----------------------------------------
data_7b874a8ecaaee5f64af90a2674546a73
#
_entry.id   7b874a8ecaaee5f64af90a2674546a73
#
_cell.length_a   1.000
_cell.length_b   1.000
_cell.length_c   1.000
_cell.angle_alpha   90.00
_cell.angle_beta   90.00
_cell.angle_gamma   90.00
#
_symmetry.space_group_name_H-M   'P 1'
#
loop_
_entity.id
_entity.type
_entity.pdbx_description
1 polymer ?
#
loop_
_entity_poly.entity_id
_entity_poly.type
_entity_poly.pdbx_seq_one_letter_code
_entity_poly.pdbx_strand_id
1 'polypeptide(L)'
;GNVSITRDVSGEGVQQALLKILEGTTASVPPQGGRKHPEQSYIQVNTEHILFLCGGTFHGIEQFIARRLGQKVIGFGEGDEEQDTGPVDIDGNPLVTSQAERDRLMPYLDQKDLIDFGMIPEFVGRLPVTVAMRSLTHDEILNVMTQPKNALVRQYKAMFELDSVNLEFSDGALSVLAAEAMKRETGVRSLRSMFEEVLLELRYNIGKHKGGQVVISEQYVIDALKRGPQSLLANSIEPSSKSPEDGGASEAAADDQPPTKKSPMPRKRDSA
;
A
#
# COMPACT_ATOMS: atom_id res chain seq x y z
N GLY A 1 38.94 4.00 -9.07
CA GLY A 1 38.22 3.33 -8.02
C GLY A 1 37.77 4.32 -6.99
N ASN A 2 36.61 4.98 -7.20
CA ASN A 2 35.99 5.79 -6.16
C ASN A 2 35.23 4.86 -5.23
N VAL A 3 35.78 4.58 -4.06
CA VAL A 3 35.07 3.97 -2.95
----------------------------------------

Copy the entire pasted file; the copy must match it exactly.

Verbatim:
data_7b874a8ecaaee5f64af90a2674546a73
#
_entry.id   7b874a8ecaaee5f64af90a2674546a73
#
_cell.length_a   1.000
_cell.length_b   1.000
_cell.length_c   1.000
_cell.angle_alpha   90.00
_cell.angle_beta   90.00
_cell.angle_gamma   90.00
#
_symmetry.space_group_name_H-M   'P 1'
#
loop_
_entity.id
_entity.type
_entity.pdbx_description
1 polymer ?
#
loop_
_entity_poly.entity_id
_entity_poly.type
_entity_poly.pdbx_seq_one_letter_code
_entity_poly.pdbx_strand_id
1 'polypeptide(L)'
;GNVSITRDVSGEGVQQALLKILEGTTASVPPQGGRKHPEQSYIQVNTEHILFLCGGTFHGIEQFIARRLGQKVIGFGEGDEEQDTGPVDIDGNPLVTSQAERDRLMPYLDQKDLIDFGMIPEFVGRLPVTVAMRSLTHDEILNVMTQPKNALVRQYKAMFELDSVNLEFSDGALSVLAAEAMKRETGVRSLRSMFEEVLLELRYNIGKHKGGQVVISEQYVIDALKRGPQSLLANSIEPSSKSPEDGGASEAAADDQPPTKKSPMPRKRDSA
;
A
#
# COMPACT_ATOMS: atom_id res chain seq x y z
N GLY A 1 38.94 4.00 -9.07
CA GLY A 1 38.22 3.33 -8.02
C GLY A 1 37.77 4.32 -6.99
N ASN A 2 36.61 4.98 -7.20
CA ASN A 2 35.99 5.79 -6.16
C ASN A 2 35.23 4.86 -5.23
N VAL A 3 35.78 4.58 -4.06
CA VAL A 3 35.07 3.97 -2.95